1
void setup()
{

  pinMode{13, OUTPUT};

}

void loop() {

  digitalWrite{13, HIGH};

}
  • 1
    Use digitalWrite(13,HIGH); rather than curly brackets, and do the same for pinMode – MichaelT May 23 at 7:31
  • 1
    Why ard you using {} brackets after function name? – AnT May 23 at 7:57
3

Try parentheses instead of curly braces:

void setup() {

pinMode(13, OUTPUT);

}

void loop() {

digitalWrite(13, HIGH);

}
  • 1
    It's funny and nonsense, but pinMode; { ... is formally correct. That makes error messages hard to understand. – DataFiddler May 23 at 7:30
1

The solution is already give, but here an explanation:

{ and } are used to group multiple statements together, either for a function, if, while, for loop and so on.

E.g.

if (i == 1)
{
  // Statement 1
  // Statement 2
}

or a function

void f()
{
  // Statement 1
  // Statement 2
}

( and ) are used to specify parameters:

void f(int a, int b) 
{
  ...
}

A function with two parameters.

When calling this function, the following is used:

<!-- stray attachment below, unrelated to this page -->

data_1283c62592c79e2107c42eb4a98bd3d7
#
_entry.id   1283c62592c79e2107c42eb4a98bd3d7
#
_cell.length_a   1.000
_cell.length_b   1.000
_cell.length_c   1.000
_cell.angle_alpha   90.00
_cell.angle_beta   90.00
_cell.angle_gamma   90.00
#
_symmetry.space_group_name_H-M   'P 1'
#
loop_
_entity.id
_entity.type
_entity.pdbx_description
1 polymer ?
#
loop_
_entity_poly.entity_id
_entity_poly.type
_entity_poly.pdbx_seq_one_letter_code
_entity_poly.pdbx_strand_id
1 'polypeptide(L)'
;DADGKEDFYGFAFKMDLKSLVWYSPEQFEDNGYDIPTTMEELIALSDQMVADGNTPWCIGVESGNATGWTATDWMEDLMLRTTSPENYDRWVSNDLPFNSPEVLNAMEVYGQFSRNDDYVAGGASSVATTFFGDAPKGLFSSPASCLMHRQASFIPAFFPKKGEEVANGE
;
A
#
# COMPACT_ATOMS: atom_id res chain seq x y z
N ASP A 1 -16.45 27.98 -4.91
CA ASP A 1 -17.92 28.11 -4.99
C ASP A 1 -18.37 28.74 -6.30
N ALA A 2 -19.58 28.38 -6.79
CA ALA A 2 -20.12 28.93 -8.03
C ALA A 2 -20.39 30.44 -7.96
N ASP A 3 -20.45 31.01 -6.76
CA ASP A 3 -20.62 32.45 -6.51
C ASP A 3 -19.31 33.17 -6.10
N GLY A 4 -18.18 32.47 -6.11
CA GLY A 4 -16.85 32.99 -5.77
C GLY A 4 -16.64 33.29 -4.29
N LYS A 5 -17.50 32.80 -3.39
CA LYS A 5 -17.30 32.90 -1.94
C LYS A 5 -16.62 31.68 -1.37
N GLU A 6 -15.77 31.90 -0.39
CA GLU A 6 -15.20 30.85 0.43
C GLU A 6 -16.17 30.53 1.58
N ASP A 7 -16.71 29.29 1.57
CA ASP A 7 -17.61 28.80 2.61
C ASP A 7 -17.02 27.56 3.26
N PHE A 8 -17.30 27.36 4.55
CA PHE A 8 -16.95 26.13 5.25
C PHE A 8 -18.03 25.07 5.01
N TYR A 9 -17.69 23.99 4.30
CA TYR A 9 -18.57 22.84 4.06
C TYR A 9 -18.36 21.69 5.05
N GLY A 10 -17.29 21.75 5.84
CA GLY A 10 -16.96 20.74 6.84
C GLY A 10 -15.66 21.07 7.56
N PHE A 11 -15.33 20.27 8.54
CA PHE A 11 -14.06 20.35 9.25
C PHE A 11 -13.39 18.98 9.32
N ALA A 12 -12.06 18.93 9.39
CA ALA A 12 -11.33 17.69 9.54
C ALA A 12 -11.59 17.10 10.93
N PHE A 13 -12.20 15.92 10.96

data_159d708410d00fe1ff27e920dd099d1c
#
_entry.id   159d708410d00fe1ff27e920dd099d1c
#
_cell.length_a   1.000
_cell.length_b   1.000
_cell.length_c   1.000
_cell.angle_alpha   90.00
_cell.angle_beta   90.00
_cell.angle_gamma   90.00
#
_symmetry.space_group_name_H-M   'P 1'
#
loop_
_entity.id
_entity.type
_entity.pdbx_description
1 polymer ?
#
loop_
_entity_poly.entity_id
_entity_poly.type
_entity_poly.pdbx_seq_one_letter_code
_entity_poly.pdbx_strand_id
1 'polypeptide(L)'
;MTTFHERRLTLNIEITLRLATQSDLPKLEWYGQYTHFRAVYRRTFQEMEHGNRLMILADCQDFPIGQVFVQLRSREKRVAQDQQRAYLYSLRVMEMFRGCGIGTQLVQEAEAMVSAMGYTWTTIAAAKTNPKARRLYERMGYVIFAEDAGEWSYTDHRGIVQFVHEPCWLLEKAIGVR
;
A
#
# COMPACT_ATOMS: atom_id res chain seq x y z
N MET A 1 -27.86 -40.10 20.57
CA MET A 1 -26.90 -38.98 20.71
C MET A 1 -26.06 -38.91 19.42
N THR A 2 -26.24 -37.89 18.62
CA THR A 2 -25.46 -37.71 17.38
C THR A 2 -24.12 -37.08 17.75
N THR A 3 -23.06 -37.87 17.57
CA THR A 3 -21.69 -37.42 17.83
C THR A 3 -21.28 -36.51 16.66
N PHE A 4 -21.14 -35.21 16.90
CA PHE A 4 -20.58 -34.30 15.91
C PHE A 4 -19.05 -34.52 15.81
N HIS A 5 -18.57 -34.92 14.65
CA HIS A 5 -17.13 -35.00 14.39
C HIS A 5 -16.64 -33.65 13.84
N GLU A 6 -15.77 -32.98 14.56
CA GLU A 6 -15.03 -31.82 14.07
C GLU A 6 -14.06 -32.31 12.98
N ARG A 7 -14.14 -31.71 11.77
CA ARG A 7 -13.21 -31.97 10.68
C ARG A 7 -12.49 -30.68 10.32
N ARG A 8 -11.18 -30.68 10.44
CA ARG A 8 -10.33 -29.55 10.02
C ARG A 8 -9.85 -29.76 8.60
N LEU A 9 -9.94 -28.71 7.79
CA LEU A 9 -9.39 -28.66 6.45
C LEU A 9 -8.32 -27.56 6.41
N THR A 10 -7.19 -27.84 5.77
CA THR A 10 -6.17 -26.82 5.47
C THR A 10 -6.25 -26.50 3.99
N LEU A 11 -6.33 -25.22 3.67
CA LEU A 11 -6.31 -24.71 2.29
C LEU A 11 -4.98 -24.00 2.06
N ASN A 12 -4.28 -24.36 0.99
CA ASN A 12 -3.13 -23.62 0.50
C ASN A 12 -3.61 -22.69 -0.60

f(1, 2);

Calls function f with a = 1, and b = 2.

So in general: { and } is for grouping statements, ( and ) for parameters.

  • {} is also used in initializer syntax, which might lead to other confusing error messages for incorrect code. – AnT May 23 at 22:29
  • @AnT True, I didn't make a complete list to make my answer not overly difficult for beginners. {} is also used for begin/end of a class as other example. – Michel Keijzers May 23 at 22:34
0

I made same mistake when I started working with C

you have

pinMode{13, OUTPUT};

which should be

pinMode(13, OUTPUT);

the curly brackets are basically for Start and End of a function.

Bill

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